The main point of ranking is that it gives you a way to break down the seemingly insurmountable never-ending long list into small pieces that you can begin to tackle. Just remember, when ranking your tasks, focus on what’s the most important outcome for you.
16. Automate tasks to manage your time wisely
If you’re a user of Excel then the idea of automation is music to your ears because you’ll know how powerful it is and just how much time you can save by automating tasks.
The truth is, most of us don’t automate nearly enough, both in our work and in our personal lives. This leads to us spending a lot longer on things than we need to. Not to mention it also means doing things repetitively.
Taking reporting as an example, I once had a report that I had to run. When it came time to create this report each week, there were certain elements that I would do, the same time after time. Until I woke up to what I was doing. This is what macros are for.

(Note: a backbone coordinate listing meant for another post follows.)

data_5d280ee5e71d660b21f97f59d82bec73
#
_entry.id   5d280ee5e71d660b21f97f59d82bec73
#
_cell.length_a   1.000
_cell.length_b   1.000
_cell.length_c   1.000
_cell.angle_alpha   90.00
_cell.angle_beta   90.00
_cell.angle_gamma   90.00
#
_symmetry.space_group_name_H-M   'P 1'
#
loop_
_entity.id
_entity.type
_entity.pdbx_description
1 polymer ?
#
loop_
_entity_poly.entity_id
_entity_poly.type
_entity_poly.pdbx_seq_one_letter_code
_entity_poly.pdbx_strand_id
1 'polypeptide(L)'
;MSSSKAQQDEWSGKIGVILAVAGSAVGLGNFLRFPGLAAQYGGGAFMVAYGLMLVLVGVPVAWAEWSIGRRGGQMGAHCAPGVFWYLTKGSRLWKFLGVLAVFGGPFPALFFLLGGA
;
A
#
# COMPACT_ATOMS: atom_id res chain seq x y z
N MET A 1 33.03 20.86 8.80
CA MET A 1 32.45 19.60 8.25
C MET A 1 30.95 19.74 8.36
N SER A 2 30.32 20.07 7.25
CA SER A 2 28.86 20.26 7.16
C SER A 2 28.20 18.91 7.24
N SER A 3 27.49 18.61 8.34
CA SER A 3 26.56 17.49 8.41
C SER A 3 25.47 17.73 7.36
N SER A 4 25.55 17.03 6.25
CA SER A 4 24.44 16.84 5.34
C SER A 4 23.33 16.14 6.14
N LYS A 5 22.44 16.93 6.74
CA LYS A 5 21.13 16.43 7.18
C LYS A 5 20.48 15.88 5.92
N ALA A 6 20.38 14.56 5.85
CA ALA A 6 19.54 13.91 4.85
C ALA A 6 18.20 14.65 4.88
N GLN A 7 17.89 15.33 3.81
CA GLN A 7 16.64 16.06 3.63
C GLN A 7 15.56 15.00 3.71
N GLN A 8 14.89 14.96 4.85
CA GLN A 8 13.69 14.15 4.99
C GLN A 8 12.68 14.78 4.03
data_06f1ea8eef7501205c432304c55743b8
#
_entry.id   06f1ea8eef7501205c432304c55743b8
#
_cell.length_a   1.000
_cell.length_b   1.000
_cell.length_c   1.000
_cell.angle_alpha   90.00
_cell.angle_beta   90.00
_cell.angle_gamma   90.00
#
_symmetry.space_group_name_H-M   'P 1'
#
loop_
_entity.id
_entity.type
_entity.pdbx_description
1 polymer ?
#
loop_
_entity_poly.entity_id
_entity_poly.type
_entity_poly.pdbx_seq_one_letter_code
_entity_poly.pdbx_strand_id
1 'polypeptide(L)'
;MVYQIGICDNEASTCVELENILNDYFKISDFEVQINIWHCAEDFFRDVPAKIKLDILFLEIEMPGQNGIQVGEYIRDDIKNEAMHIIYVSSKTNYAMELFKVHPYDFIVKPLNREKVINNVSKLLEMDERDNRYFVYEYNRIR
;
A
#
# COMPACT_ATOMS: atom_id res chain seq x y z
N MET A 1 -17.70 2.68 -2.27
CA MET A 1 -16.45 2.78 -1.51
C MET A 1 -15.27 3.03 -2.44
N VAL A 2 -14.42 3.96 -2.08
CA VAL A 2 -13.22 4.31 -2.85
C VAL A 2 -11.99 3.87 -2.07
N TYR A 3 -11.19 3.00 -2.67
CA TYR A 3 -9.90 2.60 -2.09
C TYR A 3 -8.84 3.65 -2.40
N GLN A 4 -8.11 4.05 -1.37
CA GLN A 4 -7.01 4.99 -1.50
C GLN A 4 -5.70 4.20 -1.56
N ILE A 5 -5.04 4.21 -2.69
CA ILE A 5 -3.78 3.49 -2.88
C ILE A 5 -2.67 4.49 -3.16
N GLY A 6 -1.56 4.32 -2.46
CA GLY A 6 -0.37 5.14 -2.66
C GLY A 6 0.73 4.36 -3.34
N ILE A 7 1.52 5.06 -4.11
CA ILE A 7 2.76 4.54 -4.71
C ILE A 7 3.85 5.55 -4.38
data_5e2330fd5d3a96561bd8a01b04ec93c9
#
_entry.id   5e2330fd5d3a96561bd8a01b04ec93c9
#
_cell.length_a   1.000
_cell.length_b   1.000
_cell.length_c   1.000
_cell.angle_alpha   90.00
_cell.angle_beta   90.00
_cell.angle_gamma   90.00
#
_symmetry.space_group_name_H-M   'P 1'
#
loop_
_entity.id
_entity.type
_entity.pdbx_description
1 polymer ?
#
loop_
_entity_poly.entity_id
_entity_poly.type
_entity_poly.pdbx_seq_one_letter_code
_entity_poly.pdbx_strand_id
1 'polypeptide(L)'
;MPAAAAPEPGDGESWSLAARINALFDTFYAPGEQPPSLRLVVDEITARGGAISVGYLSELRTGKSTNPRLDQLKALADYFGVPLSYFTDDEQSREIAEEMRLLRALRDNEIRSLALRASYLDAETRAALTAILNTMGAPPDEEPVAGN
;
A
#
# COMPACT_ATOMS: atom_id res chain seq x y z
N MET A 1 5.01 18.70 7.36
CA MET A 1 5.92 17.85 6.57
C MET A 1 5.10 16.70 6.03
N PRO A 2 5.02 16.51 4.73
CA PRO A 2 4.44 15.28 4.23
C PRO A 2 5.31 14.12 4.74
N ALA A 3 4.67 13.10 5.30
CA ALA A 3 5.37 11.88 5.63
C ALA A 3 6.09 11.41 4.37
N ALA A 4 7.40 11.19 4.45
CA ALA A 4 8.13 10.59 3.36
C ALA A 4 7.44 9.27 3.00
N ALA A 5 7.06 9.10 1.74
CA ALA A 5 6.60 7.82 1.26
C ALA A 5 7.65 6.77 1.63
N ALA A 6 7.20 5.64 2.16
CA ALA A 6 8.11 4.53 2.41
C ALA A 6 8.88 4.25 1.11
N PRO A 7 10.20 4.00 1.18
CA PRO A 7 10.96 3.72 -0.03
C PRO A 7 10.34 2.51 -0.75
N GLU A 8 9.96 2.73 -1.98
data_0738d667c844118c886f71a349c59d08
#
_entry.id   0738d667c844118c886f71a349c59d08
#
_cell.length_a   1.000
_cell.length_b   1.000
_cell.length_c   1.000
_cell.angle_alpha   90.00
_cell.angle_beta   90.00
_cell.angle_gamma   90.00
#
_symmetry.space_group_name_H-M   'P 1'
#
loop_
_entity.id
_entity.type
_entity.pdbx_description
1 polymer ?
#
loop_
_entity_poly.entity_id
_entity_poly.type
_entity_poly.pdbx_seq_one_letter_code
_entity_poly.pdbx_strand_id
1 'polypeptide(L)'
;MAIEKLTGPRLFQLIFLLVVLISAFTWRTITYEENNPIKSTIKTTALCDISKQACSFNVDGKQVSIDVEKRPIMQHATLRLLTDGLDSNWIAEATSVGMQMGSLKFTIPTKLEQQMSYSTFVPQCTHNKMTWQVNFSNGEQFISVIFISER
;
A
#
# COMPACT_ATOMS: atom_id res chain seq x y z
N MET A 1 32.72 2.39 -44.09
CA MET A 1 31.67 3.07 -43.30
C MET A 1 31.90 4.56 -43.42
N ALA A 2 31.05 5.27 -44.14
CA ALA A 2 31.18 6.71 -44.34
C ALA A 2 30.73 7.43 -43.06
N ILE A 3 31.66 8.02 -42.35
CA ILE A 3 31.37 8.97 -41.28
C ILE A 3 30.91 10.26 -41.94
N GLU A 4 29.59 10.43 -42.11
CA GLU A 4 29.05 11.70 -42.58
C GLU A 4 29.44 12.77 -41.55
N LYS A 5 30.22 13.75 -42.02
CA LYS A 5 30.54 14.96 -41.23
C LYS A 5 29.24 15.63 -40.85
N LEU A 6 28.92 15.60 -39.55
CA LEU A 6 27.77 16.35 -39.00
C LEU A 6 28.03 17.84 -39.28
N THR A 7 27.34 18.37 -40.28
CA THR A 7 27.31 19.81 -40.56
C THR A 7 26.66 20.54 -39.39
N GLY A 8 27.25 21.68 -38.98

When I finally recorded a simple macro, a task that took some 30 minutes to an hour was reduced to one minute or less! So, what tasks do you perform in your work or daily life that could be automated?
17. Automate decisions – IFTT
Decision-making is one of the most important things you do, and it can take up a lot of time. But the truth is that some decisions are a drain on our time and a drain on our energy, because yes, there’s an energy cost to making decisions.
The more decisions you make, the more energy you use, so why not save that grey matter for things that count. To do this, you can automate some of the repetitive decisions you have to make and stop things from becoming decisions by setting rules.